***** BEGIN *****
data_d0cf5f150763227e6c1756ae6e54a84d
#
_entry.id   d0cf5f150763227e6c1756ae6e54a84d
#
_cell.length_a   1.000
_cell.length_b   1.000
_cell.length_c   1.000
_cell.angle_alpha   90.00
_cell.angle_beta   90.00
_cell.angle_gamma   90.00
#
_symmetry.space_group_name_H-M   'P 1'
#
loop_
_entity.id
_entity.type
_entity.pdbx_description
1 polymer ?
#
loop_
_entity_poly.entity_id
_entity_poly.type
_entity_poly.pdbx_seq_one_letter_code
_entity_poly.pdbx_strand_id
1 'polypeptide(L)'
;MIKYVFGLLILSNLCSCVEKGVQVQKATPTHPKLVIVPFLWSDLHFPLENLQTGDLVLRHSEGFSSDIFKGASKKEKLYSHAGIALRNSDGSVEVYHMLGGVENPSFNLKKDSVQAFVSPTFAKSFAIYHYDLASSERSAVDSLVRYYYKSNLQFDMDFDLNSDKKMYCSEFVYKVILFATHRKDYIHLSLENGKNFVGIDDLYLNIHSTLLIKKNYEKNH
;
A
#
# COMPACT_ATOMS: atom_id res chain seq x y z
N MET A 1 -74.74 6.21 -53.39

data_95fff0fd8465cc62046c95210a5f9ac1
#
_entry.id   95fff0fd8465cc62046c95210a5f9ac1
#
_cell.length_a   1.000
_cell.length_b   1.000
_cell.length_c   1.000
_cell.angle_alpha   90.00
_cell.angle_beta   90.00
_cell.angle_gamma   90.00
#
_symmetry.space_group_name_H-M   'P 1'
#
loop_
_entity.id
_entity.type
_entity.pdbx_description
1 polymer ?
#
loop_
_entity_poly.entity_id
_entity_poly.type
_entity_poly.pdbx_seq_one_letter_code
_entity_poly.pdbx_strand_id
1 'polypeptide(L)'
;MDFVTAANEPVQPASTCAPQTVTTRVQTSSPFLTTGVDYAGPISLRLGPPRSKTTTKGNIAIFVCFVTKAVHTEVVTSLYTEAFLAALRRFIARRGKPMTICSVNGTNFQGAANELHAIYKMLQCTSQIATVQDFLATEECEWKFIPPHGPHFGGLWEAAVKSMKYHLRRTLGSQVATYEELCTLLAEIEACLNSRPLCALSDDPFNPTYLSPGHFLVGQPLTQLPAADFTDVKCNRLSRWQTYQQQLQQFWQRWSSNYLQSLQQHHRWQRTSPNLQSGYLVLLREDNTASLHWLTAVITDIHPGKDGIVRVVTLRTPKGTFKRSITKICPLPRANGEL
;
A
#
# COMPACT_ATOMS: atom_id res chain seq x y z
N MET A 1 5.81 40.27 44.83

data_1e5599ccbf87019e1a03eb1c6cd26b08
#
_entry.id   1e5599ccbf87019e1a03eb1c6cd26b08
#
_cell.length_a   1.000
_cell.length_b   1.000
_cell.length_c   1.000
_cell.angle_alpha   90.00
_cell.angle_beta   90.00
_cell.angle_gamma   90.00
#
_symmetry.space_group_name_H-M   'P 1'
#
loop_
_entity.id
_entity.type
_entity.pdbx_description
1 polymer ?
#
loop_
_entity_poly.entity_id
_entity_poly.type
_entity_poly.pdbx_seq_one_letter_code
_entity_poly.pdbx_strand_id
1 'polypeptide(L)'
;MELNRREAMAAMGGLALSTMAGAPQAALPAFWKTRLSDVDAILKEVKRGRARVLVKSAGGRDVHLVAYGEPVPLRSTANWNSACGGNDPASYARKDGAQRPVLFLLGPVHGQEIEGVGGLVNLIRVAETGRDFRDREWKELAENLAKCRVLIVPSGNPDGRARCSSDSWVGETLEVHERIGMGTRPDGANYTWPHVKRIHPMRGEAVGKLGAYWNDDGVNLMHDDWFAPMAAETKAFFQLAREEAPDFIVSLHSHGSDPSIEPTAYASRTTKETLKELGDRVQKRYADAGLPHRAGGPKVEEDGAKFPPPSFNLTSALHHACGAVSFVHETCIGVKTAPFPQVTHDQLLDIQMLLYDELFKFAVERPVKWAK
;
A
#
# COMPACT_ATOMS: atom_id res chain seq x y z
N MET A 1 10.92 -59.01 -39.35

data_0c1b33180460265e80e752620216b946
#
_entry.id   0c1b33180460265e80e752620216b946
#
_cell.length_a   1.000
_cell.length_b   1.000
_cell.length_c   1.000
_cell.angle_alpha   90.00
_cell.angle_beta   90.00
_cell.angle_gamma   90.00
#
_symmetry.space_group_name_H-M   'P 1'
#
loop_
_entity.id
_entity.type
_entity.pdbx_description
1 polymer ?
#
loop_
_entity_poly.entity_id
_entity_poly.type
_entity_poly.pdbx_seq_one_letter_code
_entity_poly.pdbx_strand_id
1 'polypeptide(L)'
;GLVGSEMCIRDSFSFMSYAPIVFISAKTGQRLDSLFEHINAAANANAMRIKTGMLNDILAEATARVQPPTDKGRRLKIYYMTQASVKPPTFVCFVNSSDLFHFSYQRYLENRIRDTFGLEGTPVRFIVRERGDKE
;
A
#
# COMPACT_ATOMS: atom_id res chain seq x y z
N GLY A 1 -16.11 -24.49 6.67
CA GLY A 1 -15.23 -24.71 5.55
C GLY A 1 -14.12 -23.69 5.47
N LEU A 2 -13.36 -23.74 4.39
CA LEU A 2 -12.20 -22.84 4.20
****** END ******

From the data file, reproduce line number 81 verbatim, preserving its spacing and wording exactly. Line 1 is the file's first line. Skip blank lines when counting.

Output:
#